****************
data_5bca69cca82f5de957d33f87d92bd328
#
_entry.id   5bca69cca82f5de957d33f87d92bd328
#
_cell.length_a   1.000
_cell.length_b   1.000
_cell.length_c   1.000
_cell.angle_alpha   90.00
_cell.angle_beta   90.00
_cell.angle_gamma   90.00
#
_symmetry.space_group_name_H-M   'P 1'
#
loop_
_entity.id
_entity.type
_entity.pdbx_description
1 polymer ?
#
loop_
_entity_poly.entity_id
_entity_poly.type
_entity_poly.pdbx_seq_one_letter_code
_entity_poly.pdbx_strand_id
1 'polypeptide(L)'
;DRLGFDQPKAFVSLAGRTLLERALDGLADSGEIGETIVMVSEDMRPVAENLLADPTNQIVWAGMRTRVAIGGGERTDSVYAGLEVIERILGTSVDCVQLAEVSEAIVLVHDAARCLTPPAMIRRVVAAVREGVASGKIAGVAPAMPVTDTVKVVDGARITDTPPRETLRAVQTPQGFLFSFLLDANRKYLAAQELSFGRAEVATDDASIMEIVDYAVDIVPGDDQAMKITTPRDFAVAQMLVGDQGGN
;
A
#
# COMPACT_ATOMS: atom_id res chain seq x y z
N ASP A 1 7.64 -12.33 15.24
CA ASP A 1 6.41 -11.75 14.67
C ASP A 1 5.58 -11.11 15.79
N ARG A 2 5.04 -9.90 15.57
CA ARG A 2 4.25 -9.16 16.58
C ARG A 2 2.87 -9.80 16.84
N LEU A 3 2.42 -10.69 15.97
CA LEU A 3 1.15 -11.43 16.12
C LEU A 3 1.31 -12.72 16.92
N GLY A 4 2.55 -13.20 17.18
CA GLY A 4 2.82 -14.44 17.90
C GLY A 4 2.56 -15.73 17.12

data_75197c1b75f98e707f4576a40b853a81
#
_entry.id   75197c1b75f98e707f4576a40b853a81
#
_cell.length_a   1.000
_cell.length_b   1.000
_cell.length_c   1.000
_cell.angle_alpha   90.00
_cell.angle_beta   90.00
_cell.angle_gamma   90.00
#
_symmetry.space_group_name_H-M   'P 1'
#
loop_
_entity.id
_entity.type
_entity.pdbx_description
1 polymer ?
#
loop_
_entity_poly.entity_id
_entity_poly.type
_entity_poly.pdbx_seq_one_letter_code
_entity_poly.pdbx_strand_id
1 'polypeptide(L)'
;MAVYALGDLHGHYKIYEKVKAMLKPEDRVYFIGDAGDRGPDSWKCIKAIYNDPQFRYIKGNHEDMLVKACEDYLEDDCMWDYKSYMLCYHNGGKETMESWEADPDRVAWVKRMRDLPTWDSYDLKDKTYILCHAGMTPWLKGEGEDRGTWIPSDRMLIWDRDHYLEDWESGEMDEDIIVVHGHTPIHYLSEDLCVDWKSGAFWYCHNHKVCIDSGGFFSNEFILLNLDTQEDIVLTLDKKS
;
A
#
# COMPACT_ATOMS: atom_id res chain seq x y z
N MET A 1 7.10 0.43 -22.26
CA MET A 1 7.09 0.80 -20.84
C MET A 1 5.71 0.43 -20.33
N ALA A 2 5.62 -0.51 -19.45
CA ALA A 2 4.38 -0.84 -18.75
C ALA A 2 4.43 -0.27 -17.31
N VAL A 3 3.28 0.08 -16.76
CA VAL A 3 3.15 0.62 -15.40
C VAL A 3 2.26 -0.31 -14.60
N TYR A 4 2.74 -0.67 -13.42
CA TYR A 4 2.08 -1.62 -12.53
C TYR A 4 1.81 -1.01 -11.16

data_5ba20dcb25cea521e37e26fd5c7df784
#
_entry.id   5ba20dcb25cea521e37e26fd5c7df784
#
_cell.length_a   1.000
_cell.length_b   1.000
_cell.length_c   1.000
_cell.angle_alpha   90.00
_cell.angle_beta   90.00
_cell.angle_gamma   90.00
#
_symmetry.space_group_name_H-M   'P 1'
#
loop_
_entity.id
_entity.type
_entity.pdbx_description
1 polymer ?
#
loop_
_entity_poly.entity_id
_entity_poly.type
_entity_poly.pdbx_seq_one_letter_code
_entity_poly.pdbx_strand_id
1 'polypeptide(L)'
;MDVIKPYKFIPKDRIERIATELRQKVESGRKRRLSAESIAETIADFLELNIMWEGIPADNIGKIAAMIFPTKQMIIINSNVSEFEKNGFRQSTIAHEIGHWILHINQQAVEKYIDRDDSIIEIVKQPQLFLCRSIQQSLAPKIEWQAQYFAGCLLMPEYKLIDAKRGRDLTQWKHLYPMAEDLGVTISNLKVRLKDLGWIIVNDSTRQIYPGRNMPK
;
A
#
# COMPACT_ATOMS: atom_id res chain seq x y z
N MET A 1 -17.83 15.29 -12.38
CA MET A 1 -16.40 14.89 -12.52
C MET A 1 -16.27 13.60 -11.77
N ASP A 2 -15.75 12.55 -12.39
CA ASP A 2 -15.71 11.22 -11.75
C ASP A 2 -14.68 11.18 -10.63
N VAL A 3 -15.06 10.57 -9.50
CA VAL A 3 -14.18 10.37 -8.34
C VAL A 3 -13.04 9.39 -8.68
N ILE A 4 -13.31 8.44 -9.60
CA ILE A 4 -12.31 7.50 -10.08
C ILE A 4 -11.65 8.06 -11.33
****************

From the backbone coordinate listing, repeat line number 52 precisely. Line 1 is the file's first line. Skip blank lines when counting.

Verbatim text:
_cell.angle_gamma   90.00